Whalen, managing director of Institutional Risk Analytics, who earlier this month speculated the nation is only one quarter of the way through the foreclosure crisis, said the current situation is reminiscent of the early years of the Great Depression -- both in the severity of the crisis and the inefficacy of the government response.
"This is cancer. This isn't a sudden crisis that's going to erupt out of the ground like some monster trying to eat us. It's a slow, wasting process," Whalen told Bloomberg's Mark Crumpton. "Barack Obama is walking in Herbert Hoover's shoes. They're making the same mistakes, almost unconsciously."
An unforeseen consequence of the crisis, he said, is the blow to property taxes. When people lose their homes, they stop paying property taxes, and with states and municipalities in serious debt trouble, this will only make the situation worse. Whalen predicted disunity between Federal and local governments.
"We're going to have state moratoria, the way we did in the '30s," he said. "The governors of those states are going to say, 'Folks, stay in your homes, keep paying your property taxes, default on your mortgage. That's Washington's problem.'"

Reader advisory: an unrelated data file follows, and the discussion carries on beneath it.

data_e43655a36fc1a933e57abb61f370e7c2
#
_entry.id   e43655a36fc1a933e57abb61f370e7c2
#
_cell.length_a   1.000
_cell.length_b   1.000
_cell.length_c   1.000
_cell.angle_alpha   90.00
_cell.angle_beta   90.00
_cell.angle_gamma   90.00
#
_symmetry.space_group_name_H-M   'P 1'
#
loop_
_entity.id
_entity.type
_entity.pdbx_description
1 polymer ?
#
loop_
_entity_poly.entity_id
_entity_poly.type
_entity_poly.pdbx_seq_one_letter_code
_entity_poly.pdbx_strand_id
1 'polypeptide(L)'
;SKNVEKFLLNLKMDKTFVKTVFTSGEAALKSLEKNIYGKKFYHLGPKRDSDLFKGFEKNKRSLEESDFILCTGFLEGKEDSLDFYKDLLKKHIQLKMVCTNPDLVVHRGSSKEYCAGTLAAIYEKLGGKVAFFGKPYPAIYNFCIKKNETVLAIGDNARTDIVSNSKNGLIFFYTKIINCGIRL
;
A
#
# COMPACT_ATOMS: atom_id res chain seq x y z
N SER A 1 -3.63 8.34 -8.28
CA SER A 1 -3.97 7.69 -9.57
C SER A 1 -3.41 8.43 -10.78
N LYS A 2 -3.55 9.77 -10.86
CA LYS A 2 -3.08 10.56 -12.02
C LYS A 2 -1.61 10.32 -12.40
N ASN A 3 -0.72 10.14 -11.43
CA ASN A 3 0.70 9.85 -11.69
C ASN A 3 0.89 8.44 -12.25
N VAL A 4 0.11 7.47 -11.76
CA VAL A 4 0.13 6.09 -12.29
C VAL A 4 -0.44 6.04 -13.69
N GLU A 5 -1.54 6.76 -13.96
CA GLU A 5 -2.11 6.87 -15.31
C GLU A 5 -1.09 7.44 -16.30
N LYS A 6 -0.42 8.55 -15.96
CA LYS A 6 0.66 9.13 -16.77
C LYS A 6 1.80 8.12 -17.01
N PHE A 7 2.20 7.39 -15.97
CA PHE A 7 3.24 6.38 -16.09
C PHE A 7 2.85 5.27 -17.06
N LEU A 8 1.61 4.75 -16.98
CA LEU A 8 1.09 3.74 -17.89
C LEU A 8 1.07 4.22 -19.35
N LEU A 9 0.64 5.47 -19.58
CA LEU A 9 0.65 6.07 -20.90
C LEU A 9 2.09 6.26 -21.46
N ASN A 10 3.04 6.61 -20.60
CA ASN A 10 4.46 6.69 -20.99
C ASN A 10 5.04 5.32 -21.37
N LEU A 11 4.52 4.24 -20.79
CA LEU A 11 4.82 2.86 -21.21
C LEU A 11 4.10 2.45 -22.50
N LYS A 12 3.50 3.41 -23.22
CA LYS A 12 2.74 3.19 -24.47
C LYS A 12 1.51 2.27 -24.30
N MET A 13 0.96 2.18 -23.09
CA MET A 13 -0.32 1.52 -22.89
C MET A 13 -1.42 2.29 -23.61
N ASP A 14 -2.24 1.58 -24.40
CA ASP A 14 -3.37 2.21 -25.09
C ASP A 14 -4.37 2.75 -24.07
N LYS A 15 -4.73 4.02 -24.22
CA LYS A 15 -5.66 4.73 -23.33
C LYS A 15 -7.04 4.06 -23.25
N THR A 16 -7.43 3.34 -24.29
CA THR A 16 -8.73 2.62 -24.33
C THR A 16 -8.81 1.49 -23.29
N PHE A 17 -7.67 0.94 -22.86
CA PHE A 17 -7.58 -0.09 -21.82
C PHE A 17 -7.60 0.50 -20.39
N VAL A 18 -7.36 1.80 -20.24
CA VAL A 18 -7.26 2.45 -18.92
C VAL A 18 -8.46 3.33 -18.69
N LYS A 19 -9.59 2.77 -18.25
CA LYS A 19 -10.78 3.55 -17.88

It's not just homeowners who are in trouble. Investors, Whalen said, should call their lawyers. In many cases, mortgage securities lack the notes that give investors their collateral. As Whalen put it, "the Street was very sloppy."
He discussed his own mortgage as emblematic. It was originated, he said, by Bank of New York and then sold to Lehman Brothers, who eventually packaged it in a security. But there's no court record of that.
"There's an awful lot of investors out there who don't know what they own," Whalen said. "This is a much broader issue than just contract law."
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